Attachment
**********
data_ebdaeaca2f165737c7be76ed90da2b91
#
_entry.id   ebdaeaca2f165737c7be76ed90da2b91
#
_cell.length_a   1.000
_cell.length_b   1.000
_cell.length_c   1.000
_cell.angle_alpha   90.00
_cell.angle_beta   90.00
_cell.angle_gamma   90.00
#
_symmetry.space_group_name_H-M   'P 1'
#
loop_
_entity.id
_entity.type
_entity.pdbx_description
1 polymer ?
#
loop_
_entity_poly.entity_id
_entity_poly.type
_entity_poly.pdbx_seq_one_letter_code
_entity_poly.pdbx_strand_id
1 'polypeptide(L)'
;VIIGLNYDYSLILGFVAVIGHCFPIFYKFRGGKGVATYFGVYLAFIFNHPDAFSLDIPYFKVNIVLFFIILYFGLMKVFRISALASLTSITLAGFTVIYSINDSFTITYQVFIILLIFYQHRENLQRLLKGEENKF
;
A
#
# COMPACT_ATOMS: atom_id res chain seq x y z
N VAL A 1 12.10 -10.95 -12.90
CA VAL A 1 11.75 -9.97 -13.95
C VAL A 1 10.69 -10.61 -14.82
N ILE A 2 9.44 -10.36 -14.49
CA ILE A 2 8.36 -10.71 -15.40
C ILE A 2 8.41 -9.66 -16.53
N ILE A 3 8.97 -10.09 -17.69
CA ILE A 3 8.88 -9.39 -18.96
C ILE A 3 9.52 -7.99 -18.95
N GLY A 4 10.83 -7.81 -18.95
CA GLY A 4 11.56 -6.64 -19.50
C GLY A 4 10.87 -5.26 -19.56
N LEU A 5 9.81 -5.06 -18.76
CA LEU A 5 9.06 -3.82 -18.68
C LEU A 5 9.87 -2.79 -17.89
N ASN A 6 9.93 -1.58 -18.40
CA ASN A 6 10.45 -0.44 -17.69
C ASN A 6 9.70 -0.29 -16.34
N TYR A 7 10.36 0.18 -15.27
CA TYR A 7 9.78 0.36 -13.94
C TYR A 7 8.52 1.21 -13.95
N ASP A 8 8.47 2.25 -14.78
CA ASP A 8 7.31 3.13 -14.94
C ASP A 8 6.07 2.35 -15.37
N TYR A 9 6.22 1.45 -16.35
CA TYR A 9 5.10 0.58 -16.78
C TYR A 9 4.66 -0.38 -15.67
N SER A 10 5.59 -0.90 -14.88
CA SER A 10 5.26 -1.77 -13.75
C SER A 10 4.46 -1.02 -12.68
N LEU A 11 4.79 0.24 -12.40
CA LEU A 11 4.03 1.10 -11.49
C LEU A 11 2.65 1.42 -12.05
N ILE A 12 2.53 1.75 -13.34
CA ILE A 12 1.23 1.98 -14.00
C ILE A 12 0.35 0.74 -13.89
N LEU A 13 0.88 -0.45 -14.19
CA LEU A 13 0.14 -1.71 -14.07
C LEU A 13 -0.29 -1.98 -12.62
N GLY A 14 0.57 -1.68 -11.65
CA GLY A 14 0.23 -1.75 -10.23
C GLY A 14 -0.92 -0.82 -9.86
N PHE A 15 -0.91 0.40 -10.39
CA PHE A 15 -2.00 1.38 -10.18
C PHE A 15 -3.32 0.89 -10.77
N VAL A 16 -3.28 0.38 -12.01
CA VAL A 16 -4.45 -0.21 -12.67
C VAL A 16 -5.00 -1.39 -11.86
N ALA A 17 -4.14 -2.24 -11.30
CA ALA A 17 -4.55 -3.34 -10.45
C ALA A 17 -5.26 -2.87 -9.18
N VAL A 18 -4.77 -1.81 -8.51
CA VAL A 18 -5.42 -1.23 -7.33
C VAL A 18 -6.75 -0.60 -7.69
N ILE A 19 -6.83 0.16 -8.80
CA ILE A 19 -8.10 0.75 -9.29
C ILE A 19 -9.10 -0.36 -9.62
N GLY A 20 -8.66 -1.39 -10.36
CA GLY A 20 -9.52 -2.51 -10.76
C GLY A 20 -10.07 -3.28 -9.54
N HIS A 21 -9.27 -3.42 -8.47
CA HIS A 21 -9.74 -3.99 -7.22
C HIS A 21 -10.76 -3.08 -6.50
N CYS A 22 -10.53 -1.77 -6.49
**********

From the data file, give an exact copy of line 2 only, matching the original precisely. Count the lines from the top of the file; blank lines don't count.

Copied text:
#